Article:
"Tess, come help me!"
Um, excuse me, father? I don't speak crazy.
I don't know what he expected, I mean really. Lets backtrack five minutes. I'm standing in the bathroom flossing my teeth (good dental hygiene, people!) when I hear, "Aha! There you are!" I look, and my father is standing up in the living room wielding a magazine for battle.
I immediately tense. Is it a spider? Must be a big one for that reaction. Could it be just a mosquito? I hope. That wouldn't be so bad. I approach slowly, solely out of curiosity. My father sights me.
"Tess, come hold on to me so I don't fall off the table!"
Since any initial implication of a creepy crawly, my thoughts have slowed. It takes me a moment to understand what he is saying. He wants my help? Here is my problem with that. Lets look at my history with bugs.
Girls Camp 2004. Tess sits on a top bunk innocently chattering with her fellow beehives when a bug FLIES IN HER FACE. She shrieks, flails, then bursts into tears.
Tess is about to start a steamy bath filling when she notices the giant beetle by the faucet. She pauses. With all her strength of mind, heart pounding, she calmly walks from the bathroom to the top of the stairs and yells, "HELP! DAD!" Dad comes to the rescue. He removes the bug, Tess takes her bath, only slightly traumatized.
Basement of the Lamb house, 2013. Greg looks at the wall for a moment before saying sweetly, "Why don't you go upstairs real quick and I'll be there in just a moment?" He takes off his shoe. I go upstairs. A moment later I hear two slams. He comes upstairs and assures me there weren't two of anything down there. In case you're wondering, that is yet another reason I love him.
But before you start thinking I'm totally hopeless...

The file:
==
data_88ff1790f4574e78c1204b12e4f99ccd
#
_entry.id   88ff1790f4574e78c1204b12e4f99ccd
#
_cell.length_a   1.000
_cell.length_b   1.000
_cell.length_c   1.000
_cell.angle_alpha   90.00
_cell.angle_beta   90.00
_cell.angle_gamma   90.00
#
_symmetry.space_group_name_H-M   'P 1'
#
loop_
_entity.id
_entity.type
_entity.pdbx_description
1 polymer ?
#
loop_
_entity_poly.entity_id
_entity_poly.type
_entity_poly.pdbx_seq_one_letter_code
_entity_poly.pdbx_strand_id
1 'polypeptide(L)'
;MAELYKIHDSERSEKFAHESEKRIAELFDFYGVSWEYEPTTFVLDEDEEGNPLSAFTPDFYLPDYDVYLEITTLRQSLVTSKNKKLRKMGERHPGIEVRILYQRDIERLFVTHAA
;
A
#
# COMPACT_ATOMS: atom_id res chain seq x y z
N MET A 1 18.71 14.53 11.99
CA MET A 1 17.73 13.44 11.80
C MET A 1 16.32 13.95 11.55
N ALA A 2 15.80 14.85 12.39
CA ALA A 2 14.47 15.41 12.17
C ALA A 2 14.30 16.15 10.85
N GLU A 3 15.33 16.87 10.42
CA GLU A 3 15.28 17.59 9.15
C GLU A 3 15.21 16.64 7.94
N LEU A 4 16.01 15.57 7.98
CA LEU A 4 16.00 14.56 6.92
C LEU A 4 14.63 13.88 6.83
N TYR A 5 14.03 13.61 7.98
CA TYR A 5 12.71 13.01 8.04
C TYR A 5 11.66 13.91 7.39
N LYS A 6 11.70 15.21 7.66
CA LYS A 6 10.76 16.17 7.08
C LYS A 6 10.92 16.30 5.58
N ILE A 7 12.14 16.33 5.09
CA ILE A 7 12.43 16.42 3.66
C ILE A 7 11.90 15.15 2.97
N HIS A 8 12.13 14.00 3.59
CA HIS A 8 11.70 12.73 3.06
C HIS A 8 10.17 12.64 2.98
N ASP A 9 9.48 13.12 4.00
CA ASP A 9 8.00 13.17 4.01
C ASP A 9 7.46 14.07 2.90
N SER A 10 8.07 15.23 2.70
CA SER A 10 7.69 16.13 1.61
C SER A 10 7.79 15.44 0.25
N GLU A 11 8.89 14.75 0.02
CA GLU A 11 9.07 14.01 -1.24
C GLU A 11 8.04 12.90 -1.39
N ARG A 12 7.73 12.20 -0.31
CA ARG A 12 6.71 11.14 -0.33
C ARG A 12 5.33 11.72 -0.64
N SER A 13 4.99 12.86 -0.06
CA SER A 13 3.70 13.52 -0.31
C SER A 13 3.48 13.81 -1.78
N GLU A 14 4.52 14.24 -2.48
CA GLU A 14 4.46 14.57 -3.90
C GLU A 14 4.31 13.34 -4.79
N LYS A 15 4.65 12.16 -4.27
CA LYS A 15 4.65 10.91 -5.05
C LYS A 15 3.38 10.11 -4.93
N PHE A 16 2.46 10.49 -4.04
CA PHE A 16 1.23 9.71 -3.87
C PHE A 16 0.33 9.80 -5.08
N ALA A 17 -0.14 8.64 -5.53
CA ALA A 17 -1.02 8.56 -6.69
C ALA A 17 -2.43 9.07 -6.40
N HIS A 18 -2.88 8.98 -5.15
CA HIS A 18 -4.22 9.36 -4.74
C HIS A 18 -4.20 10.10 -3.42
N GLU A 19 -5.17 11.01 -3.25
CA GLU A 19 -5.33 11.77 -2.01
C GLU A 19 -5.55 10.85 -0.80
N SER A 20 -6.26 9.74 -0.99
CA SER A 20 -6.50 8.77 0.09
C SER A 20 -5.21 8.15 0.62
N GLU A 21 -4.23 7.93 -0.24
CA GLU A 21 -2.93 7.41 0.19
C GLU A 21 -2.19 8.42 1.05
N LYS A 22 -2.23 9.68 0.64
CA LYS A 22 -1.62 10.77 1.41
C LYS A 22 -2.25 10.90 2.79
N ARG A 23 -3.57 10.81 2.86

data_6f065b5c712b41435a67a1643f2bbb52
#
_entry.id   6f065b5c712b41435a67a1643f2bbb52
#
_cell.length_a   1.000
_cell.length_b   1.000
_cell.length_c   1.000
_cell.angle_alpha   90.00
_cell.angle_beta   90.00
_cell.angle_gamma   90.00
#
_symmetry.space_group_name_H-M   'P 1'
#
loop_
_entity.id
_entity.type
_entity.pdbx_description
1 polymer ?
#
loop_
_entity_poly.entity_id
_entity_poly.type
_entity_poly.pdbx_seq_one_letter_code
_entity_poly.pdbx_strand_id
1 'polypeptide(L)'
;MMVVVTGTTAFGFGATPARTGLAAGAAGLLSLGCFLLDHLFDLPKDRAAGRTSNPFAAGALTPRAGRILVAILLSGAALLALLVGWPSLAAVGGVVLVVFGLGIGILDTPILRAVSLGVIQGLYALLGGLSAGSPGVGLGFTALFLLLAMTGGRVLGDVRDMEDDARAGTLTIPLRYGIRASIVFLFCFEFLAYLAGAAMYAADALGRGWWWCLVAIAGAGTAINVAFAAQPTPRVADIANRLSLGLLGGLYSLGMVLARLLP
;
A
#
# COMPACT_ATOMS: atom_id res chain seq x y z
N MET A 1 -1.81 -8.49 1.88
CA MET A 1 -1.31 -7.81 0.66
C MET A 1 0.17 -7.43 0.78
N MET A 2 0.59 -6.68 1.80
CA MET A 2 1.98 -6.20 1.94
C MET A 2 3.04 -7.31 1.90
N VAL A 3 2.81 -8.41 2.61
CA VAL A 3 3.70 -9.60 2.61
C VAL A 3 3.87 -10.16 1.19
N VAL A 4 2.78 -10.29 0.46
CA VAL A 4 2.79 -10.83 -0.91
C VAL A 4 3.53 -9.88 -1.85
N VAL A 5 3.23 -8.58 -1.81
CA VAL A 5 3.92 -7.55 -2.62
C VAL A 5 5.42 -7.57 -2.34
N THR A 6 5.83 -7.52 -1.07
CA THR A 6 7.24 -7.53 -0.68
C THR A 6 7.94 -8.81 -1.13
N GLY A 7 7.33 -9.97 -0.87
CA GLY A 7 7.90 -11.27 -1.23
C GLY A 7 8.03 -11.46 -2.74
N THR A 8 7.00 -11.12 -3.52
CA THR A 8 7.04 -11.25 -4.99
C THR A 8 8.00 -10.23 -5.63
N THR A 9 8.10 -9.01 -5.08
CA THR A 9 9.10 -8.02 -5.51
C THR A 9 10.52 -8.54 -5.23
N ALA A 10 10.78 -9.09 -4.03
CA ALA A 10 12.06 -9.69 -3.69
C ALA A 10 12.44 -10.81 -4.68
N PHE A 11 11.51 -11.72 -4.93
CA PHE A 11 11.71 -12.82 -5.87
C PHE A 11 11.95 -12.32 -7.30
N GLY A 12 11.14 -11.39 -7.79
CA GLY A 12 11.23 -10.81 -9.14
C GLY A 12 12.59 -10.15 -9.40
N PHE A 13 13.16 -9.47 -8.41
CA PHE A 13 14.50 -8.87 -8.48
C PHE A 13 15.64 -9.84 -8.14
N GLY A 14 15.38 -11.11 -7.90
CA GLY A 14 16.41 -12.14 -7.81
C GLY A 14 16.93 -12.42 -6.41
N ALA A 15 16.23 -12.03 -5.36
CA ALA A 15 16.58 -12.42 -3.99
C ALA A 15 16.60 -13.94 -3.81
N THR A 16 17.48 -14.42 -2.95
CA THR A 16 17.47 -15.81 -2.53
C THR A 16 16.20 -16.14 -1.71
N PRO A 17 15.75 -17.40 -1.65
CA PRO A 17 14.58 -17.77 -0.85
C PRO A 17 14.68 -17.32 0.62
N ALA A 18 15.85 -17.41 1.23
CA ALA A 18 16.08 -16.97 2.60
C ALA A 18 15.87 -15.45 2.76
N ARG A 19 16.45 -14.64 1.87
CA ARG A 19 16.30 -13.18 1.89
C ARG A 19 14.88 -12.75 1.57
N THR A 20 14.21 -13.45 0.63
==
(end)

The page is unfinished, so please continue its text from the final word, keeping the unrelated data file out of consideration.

Exhibit A of Bravery
Girls' night at the Lewis household, only four teenage girls and some pizza in the oven. A baby centipede finds its way into the kitchen. Shrieking ensues. "Someone get it!" Adrianne squeals. Tess realizes no one is going to man up, so she bravely takes a plastic cup and traps the baby centipede. Together, they all vacuum it.
Exhibit B of Bravery
In the kitchen of Fall 2012, roommate Chelsea announces she will clean the frog tank, but somebody needs to take the frog out. Devynne offers verbal support from the bathroom. Sure, no problem. Tess tries to relocate frog. Fails. Frog is on the cupboard. Screaming ensues. Frog falls on the kitchen floor. More screaming. Tess flees yelling, "I can't handle this!" Then she realizes neither Chelsea or Devynne plans to handle it either. She saves the frog.
What I'm getting at is that I don't do bugs or any other crawling slimy creature. Unless I have to. But I prefer not to.
But I do not not NOT do cockroaches.
Exhibit A of Cockroaches
Sometime in the 2000s. Mom and Tess are cleaning out an old shelf of books when they discover a nest of cockroaches about the size of a silver dollar. There are about twelve, and much MUCH screaming ensues (did I mention we were at the church?). Finally our female driver, laughing at us, takes a napkin and kills the cockroaches as they emerge.
So when my dad asked me to help him, I asked, "What is it?"
"It's a cockroach, I need to kill it."
That would be when the cockroach reemerged from hiding and he told me once again to come help him. Yeah. Right. I wasn't budging. I watched as he went after it. Then he lost sight of it.
Then I saw it.
I could SEE its intelligence. A creepy crawly with intelligence. I directed dad to it and then promptly left the room. Cockroaches are officially the creepiest smartest speediest bugs to roam the earth.
I. Do. Not. Appreciate. It.
Now excuse me, while I try to sleep at night knowing there are cockroaches in the house. Because where there's one, there's bound to be more. And no, my dad wasn't able to kill it. It's still out there, watching.